4. Protection under the first part of s. 5(1)(a) may be claimed by a tenant if three conditions co-exit : (i) under the terms of the contract of tenancy the tenant is entitled to build on the land of the tenancy; (ii) that pursuant to such liberty, he had actually built within the period of five years from the date of the contract a permanent structure on the land of the tenancy; and (iii) that the permanent structure is for residential or business purposes. The first two conditions are fulfilled in this case. But the learned Judges of the High Court disagreed on the fulfilment of the third condition : they differed as to the true meaning of the expression 'a permanent structure...... for residential or business purposes'. In the view of Sinha, C.J., under the Act the character of the structure is determinative and not personal use by the tenant. Mehrotra, J., held that the permanent structure must be for residential or business purposes of the tenant. We are unable to agree with the view taken by Mehrotra, J., because the Legislature has not, in conferring rights or permanent tenancy, either expressly or by implication enacted any such qualification as is suggested by the learned Judge. The section merely requires that the permanent structure must be one adapted for residential or business purposes. If the structure is not adapted to such purposes, the protection of s. 5(1)(a) will not be available. To read the expression 'permanent structure on the land of the tenancy for residential or business purposes' as meaning permanent structure on the land of the tenancy constructed by the tenant for his own residential or business purposes is to add words which are not found in the section.
5. It was urged on behalf of the landlords that it could not have been the intention of the Legislature to confer by s. 5(1)(a) protection upon sub-tenants. It was said that a sub-tenant is not a tenant within the meaning of s. 3(g) of the Act, and he cannot claim protection from eviction under s. 5(1)(a). In our judgment, the argument is wholly misconceived. Protection is conferred in terms by s. 5 upon the tenant of the land and not upon the tenant of the buildings constructed upon the land. It is not necessary in this case to consider whether by virtue of the definition of 'tenant' in s. 3(g) of the Act which includes a person who derives his title from a tenant, a sub-tenant of the land is entitled to protection of s. 5(1)(a). In the present case, the tenant of the land has claimed protection. By merely letting the premises constructed on the land obtained by him on lease, the tenant does not cease to be in possession of the land. The relation between the landlord and the tenant of the land continues to subsist until it is lawfully determined. Possession of the land obtained by the tenant remains his even after he has let out the building constructed by him, and a building constructed by the tenant for use as residential or business purposes does not cease to be one for residential or business purposes, when it is let out.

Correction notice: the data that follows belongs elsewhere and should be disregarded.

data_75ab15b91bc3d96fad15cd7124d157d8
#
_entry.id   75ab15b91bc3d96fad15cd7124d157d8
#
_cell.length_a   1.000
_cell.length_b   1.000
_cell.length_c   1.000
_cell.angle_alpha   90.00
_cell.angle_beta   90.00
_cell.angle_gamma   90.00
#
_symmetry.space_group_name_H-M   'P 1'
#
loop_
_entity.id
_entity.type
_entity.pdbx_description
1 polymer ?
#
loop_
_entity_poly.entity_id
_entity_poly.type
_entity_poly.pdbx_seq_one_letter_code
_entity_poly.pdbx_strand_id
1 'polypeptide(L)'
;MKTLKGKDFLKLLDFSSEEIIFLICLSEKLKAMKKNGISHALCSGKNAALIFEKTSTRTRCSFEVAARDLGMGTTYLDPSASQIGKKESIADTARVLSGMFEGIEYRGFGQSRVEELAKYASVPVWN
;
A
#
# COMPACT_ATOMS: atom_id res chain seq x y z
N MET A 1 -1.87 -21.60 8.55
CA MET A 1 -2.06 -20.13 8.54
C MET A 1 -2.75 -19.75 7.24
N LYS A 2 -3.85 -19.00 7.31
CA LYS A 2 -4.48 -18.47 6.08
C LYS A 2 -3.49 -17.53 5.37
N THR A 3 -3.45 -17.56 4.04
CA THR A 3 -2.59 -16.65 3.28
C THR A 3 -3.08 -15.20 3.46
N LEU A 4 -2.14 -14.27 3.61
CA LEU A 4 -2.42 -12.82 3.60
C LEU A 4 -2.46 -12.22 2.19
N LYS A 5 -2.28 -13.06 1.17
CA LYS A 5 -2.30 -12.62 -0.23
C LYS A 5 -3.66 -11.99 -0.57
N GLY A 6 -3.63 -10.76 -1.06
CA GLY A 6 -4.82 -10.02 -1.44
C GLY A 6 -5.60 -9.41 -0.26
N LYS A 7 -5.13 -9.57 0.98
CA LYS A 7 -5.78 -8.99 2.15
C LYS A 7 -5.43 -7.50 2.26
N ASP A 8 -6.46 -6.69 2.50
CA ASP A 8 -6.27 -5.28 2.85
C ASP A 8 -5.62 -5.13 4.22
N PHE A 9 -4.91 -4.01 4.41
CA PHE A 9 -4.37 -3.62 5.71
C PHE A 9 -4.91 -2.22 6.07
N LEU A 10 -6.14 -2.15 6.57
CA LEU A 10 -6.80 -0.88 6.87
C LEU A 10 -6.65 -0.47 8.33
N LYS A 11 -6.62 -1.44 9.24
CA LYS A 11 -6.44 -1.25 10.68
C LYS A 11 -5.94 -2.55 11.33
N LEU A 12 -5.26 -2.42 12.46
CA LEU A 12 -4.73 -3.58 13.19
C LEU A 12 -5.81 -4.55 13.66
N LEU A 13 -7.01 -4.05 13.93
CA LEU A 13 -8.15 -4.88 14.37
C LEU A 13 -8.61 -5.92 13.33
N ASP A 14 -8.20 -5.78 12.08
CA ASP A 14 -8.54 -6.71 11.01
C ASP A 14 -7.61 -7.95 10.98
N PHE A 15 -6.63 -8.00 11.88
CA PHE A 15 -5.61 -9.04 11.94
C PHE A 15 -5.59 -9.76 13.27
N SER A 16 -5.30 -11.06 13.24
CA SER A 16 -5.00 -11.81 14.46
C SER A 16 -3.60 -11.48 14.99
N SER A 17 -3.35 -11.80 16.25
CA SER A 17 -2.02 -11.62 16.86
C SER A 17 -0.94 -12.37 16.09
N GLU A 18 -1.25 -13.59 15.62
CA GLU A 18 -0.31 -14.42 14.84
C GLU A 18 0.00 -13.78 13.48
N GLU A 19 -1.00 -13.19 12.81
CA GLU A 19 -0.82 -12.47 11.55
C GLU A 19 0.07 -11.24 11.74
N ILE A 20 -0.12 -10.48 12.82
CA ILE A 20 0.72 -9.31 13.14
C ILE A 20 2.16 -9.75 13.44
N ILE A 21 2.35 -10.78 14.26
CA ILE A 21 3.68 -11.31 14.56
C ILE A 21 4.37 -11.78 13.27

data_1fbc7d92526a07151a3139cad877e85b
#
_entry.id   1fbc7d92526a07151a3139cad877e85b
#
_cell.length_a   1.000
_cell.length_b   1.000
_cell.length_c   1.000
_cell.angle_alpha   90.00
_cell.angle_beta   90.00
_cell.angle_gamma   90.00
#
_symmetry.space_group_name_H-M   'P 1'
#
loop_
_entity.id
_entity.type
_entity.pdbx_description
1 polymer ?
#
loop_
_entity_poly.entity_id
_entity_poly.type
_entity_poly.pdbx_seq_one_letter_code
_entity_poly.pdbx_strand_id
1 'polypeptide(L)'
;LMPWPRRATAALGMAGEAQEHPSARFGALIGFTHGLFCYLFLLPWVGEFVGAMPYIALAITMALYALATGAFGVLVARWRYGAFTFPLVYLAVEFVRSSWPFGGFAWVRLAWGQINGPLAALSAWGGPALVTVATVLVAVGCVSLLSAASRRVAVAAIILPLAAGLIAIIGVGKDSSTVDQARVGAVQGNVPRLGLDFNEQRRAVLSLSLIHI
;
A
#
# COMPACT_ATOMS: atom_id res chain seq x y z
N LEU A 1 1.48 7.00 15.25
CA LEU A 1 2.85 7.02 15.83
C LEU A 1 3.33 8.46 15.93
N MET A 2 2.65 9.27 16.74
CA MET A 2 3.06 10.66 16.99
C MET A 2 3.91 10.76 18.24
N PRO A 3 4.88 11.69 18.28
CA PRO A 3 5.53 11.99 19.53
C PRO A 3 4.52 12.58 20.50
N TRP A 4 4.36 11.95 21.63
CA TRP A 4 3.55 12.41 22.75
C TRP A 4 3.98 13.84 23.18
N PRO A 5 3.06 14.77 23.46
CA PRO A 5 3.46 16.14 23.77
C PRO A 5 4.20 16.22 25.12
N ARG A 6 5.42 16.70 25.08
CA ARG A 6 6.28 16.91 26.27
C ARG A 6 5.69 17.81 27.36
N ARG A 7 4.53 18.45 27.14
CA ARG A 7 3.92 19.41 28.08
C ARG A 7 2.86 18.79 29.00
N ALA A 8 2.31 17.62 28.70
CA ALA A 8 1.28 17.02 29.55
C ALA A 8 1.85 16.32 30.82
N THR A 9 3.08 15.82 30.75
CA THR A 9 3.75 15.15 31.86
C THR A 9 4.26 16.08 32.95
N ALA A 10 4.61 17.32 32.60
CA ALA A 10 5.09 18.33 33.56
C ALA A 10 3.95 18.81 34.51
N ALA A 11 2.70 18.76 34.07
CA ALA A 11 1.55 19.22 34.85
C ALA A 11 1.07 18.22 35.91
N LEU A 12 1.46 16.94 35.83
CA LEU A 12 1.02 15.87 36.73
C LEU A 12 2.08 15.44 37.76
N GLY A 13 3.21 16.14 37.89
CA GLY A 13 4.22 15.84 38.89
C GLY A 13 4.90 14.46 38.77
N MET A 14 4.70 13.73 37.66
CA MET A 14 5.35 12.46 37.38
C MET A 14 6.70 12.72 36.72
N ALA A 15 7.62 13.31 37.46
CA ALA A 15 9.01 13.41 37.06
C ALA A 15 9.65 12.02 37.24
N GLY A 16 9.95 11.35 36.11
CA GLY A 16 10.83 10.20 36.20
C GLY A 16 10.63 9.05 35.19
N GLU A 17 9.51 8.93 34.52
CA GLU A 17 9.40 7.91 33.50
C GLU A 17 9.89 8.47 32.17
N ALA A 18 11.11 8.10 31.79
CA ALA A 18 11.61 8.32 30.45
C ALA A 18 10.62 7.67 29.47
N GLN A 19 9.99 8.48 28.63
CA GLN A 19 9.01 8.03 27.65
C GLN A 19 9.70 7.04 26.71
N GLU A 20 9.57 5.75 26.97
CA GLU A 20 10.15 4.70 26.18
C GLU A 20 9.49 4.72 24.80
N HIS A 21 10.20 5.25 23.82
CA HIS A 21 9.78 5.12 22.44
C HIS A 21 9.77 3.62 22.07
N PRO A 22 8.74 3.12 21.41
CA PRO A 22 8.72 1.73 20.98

6. We therefore agree with the view taken by Sinha, C.J., that the protection of s. 5(1)(a) extends to a tenant who has constructed on the land obtained on lease permanent structures which are adapted for use for residential or business purposes and by letting out the structures the tenant does not forfeit the protection conferred by the statute.
7. The appeal is therefore allowed and the decree passed by the High Court vacated and the plaintiff's suit dismissed. The appellants who are the representatives of the tenant will be entitled to their costs in this Court. There will be no order as to costs in the High Court.
8. Appeal allowed.